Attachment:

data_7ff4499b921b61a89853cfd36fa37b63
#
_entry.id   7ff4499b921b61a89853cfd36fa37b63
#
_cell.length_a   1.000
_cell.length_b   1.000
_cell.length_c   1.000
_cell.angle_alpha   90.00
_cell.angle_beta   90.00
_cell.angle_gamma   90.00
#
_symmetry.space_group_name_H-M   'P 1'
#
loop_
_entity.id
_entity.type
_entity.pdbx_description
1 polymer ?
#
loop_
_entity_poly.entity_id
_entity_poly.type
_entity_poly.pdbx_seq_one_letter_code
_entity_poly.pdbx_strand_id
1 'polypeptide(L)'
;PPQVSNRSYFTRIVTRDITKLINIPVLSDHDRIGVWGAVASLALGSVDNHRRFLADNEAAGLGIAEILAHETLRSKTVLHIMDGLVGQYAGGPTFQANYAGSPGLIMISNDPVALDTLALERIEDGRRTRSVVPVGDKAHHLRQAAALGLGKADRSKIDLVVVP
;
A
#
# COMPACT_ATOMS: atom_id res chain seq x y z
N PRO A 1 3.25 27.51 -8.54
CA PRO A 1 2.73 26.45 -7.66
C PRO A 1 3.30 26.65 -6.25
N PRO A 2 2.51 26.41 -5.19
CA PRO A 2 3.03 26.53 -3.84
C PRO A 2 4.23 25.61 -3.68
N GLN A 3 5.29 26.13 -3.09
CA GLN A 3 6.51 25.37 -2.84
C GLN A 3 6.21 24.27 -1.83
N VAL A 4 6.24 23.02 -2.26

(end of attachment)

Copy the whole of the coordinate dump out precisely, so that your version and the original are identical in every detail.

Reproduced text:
data_7ff4499b921b61a89853cfd36fa37b63
#
_entry.id   7ff4499b921b61a89853cfd36fa37b63
#
_cell.length_a   1.000
_cell.length_b   1.000
_cell.length_c   1.000
_cell.angle_alpha   90.00
_cell.angle_beta   90.00
_cell.angle_gamma   90.00
#
_symmetry.space_group_name_H-M   'P 1'
#
loop_
_entity.id
_entity.type
_entity.pdbx_description
1 polymer ?
#
loop_
_entity_poly.entity_id
_entity_poly.type
_entity_poly.pdbx_seq_one_letter_code
_entity_poly.pdbx_strand_id
1 'polypeptide(L)'
;PPQVSNRSYFTRIVTRDITKLINIPVLSDHDRIGVWGAVASLALGSVDNHRRFLADNEAAGLGIAEILAHETLRSKTVLHIMDGLVGQYAGGPTFQANYAGSPGLIMISNDPVALDTLALERIEDGRRTRSVVPVGDKAHHLRQAAALGLGKADRSKIDLVVVP
;
A
#
# COMPACT_ATOMS: atom_id res chain seq x y z
N PRO A 1 3.25 27.51 -8.54
CA PRO A 1 2.73 26.45 -7.66
C PRO A 1 3.30 26.65 -6.25
N PRO A 2 2.51 26.41 -5.19
CA PRO A 2 3.03 26.53 -3.84
C PRO A 2 4.23 25.61 -3.68
N GLN A 3 5.29 26.13 -3.09
CA GLN A 3 6.51 25.37 -2.84
C GLN A 3 6.21 24.27 -1.83
N VAL A 4 6.24 23.02 -2.26